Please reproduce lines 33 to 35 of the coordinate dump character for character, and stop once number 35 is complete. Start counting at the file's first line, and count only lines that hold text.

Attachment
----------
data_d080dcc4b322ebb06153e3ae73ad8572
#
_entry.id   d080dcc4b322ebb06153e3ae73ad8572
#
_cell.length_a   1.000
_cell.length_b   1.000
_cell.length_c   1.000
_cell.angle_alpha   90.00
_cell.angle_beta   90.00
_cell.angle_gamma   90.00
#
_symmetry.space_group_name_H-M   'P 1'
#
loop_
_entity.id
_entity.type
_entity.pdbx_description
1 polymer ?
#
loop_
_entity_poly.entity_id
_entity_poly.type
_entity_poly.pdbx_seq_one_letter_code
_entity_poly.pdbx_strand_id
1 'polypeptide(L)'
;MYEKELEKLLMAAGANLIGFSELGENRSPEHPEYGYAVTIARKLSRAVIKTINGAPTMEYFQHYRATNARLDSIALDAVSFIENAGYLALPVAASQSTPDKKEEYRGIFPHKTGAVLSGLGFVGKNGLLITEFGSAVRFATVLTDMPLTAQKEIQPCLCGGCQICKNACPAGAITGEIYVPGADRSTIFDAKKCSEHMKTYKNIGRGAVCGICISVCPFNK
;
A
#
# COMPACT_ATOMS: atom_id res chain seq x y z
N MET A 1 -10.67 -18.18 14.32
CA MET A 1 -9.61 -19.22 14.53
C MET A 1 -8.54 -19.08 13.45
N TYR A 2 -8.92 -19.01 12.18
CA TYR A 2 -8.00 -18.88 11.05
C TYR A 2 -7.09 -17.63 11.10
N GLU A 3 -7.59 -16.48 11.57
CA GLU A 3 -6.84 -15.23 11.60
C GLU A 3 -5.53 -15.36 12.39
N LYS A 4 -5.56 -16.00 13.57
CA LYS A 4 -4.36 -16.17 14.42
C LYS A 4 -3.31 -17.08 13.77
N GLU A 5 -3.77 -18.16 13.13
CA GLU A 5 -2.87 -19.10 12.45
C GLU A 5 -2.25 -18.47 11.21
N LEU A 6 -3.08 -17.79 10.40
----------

C MET A 1 -8.54 -19.08 13.45
N TYR A 2 -8.92 -19.01 12.18
CA TYR A 2 -8.00 -18.88 11.05